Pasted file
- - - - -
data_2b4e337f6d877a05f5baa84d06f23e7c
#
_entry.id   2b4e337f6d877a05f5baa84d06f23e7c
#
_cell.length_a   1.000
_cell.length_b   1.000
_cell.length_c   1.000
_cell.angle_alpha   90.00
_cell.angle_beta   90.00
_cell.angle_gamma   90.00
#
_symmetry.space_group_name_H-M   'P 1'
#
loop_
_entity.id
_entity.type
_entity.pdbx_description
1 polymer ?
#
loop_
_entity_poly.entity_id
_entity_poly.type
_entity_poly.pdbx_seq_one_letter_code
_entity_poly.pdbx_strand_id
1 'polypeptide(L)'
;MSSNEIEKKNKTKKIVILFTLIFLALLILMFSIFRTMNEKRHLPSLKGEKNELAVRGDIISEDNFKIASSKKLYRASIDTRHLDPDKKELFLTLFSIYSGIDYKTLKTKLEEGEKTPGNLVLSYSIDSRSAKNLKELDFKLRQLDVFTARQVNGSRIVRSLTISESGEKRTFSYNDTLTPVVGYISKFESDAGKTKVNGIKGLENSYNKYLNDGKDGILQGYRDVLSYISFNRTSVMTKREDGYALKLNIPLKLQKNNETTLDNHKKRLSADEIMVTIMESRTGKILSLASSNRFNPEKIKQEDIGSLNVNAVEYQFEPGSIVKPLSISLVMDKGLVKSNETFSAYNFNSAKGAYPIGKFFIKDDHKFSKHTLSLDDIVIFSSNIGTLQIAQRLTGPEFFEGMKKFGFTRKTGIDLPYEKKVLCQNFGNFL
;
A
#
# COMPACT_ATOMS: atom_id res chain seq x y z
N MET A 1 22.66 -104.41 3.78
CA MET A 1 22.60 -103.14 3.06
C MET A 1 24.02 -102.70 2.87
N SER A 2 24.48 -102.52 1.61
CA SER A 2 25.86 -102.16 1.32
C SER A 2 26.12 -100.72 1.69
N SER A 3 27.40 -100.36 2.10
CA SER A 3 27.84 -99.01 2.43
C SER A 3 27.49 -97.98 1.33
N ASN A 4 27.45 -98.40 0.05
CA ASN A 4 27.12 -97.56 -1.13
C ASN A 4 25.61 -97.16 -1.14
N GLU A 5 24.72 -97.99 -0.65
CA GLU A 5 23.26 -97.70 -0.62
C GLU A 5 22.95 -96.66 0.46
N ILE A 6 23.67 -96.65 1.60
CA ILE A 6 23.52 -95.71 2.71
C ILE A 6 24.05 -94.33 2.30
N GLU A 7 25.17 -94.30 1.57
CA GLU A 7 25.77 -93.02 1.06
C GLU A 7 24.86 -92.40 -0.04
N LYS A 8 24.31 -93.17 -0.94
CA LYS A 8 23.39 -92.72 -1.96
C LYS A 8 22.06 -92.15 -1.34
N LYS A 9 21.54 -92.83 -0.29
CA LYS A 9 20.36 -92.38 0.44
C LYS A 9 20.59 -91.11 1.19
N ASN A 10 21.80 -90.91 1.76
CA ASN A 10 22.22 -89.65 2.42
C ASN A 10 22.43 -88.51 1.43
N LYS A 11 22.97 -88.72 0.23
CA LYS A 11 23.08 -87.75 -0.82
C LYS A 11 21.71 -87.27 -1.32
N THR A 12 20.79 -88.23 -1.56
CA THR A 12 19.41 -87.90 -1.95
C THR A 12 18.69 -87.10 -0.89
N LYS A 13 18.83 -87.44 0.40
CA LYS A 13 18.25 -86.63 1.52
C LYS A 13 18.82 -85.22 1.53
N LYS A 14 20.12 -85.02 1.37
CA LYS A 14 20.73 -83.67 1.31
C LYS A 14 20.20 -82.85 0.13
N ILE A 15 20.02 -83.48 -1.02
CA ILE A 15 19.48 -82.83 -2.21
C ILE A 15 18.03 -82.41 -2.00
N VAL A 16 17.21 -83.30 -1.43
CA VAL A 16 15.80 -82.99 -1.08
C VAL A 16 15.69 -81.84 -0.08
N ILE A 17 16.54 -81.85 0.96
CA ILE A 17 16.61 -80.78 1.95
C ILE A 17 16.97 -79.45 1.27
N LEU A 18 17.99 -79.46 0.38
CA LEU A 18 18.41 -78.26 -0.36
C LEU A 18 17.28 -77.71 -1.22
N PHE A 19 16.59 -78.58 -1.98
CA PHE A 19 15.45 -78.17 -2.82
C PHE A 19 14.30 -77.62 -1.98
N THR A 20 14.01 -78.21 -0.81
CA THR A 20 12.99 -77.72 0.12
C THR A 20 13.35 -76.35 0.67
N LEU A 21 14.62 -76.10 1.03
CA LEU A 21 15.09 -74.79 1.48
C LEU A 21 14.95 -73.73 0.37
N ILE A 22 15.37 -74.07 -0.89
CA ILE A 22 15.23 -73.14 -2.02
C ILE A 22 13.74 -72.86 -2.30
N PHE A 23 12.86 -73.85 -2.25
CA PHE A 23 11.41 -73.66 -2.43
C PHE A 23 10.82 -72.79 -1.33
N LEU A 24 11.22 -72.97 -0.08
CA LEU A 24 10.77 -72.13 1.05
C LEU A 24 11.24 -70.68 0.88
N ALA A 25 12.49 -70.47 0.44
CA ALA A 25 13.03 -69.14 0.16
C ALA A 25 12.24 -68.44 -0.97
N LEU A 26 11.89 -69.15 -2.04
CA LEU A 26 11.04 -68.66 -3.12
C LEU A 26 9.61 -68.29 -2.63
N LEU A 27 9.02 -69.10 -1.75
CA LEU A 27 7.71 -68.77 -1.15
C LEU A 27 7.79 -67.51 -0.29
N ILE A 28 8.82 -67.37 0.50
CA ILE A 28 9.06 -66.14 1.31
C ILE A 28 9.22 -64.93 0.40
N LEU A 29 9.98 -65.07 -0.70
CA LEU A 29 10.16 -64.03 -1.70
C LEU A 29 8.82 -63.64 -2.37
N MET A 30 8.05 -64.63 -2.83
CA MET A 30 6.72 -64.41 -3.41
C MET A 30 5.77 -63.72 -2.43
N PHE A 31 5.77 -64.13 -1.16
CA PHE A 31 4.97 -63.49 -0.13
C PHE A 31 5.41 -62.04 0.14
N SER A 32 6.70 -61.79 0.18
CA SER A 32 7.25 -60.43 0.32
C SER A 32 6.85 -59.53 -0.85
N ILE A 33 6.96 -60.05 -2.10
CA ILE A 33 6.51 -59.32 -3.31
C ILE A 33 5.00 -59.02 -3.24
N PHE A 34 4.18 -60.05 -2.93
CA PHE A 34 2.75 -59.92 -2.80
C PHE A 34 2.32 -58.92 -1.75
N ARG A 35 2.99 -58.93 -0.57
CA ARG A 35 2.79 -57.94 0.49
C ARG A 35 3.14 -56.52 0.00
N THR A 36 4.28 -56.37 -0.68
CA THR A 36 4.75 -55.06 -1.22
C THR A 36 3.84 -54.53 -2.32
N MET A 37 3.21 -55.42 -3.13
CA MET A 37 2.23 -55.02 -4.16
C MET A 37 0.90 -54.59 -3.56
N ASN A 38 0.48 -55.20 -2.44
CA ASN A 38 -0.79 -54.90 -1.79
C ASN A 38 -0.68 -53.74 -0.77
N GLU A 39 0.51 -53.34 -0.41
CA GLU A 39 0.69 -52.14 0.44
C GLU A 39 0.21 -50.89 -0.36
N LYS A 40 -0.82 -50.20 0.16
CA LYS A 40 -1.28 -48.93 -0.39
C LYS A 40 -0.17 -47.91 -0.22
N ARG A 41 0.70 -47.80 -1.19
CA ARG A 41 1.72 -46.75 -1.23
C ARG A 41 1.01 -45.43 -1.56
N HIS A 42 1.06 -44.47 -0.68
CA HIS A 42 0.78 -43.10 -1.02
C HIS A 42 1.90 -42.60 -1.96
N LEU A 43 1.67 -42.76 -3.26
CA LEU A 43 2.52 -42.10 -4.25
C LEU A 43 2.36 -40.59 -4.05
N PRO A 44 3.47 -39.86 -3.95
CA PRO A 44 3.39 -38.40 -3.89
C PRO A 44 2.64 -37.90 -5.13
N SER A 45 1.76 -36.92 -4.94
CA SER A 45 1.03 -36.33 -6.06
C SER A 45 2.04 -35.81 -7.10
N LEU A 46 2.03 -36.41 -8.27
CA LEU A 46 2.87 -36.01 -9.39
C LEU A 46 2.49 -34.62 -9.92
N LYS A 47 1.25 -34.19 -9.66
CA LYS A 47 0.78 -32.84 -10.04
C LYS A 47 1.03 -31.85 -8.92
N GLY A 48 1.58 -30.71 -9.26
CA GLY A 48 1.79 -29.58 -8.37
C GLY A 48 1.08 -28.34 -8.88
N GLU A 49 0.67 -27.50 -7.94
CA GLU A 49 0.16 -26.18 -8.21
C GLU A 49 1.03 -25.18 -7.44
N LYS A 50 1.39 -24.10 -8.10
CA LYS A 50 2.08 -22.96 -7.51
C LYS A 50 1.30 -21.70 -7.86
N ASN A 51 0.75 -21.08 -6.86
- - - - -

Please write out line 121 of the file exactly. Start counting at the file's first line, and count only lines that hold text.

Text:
N PHE A 31 5.77 -64.13 -1.16